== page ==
Lymphoma is a cancer of the lymphatic system. There are two main types – Hodgkin lymphoma and non-Hodgkin lymphoma.
Hodgkin lymphoma is a cancer of the lymphatic system – part of the body’s immune system. Only about 1 in 5 of all lymphomas diagnosed (20%) are Hodgkin lymphoma.
Around 1,700 people are diagnosed with Hodgkin lymphoma in the UK each year.
How does Hodgkin lymphoma develop?
Hodgkin lymphoma, like all cancers, is a disease of the body’s cells. Cells are tiny building blocks that make up the organs and tissues of our bodies. They divide to make new cells in a controlled way. This is how our bodies grow, heal and repair.
Cells receive signals from the body telling them when to divide and grow and when to stop growing. When a cell is no longer needed or can’t be repaired, it gets a signal to stop working and die. Cancer develops when the normal workings of a cell go wrong and the cell becomes abnormal. The abnormal cell keeps dividing making more and more abnormal cells.
In Hodgkin lymphoma, blood cells called lymphocytes become abnormal. These abnormal lymphocytes (lymphoma cells) keep dividing and grow out of the body’s control. Over time, the number of lymphoma cells increases and they form a lump called a tumour.
Lymphoma cells generally start to grow in lymph nodes. As there are lymph nodes and lymph vessels throughout the body, Hodgkin lymphoma can start in any part of the body. The most common place for it to start is in the lymph nodes in the neck. The next most common places are the lymph nodes:
under the arms (axilla)
in the chest
in the groin
Hodgkin lymphoma may affect a group of lymph nodes in just one area of the body. However, it’s common for lymphoma to be found in lymph nodes in more than one area of the body. This is because lymphoma cells can sometimes spread through the lymphatic system.
Lymphoma cells can also spread to other organs in the bloodstream. When the cells reach a new area, they may go on dividing and form a new tumour. Hodgkin lymphoma can also occur in body organs. In some people it can affect the spleen, liver, lungs or bone marrow.
The treatment of Hodgkin lymphoma is usually very successful, even when it is in several different areas of the body. Most people can now be cured or the lymphoma can be controlled for many years.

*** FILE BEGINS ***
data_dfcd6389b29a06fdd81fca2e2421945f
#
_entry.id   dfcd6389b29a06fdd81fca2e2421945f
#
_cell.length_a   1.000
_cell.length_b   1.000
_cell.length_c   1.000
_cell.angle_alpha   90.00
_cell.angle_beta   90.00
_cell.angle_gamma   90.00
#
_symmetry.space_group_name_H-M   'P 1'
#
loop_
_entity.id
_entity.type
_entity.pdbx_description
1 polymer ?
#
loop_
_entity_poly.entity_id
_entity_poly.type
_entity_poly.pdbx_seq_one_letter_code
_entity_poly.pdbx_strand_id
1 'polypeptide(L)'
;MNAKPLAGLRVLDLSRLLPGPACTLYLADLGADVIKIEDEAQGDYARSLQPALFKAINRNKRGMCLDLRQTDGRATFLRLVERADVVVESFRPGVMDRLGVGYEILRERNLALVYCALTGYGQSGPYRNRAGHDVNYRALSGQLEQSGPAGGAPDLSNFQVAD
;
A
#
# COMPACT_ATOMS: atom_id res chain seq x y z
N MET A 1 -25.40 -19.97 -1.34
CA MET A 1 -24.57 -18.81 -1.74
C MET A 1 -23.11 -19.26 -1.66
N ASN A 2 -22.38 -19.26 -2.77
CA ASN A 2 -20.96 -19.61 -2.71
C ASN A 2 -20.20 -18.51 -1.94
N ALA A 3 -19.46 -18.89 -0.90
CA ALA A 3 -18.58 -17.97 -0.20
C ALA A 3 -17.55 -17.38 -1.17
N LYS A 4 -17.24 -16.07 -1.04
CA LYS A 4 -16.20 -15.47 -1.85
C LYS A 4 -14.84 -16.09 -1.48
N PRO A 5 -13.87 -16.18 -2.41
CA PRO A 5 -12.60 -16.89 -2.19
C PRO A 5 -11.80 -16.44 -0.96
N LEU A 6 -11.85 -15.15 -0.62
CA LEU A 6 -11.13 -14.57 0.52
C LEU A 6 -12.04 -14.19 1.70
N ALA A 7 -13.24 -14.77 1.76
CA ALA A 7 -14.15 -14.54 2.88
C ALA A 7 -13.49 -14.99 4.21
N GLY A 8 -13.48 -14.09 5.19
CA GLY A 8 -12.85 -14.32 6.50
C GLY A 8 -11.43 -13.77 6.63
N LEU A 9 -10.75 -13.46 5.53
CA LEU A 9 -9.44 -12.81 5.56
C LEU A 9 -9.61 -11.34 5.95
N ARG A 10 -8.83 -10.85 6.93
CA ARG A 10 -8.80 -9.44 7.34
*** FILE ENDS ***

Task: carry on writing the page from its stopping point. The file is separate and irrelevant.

Non-Hodgkin lymphoma (NHL) is a cancer of the lymphatic system.
NHL is the fifth most common cancer in the UK. Around 11,500 people are diagnosed with it each year. There are many types of NHL. Some grow very slowly and may not need treatment for months or years. In some cases they may never need treatment. Other types grow quickly and need treatment soon after diagnosis.
How does non-Hodgkin lymphoma develop?
NHL, like other types of cancer, is a disease of the body’s cells.
The body is made up of cells that need to be replaced as they age or are damaged. This happens by cell division, which is when a cell divides and makes a new copy of itself.
Normally, cell division is carefully controlled so the right amount of cells is made to meet the needs of the body. However, if this process gets out of control for some reason, too many cells are made and a cancer can develop.
In NHL, blood cells called lymphocytes become abnormal. These abnormal lymphocytes (lymphoma cells) keep dividing and grow out of the body’s control. Over time, the number of lymphoma cells increases and they form a lump called a tumour.
The most common place for this to happen is in the lymph nodes. But, NHL can begin in almost any part of the body including; the stomach, small bowel, skin, tonsils, thyroid or testicles. Lymphoma that grows outside the lymph nodes is called extranodal lymphoma.
Because lymphocytes travel around the body, NHL can spread from where it first started. It can spread through the lymphatic system from lymph nodes in one part of the body to lymph nodes elsewhere. Lymphoma cells can also travel in the bloodstream to organs such as the bone marrow, liver or lungs. When the lymphoma cells reach a new area, they may carry on dividing and form a new tumour.
For more information on lymphoma please do not hesitate to get in touch with Dr Shafeek through our appointments page.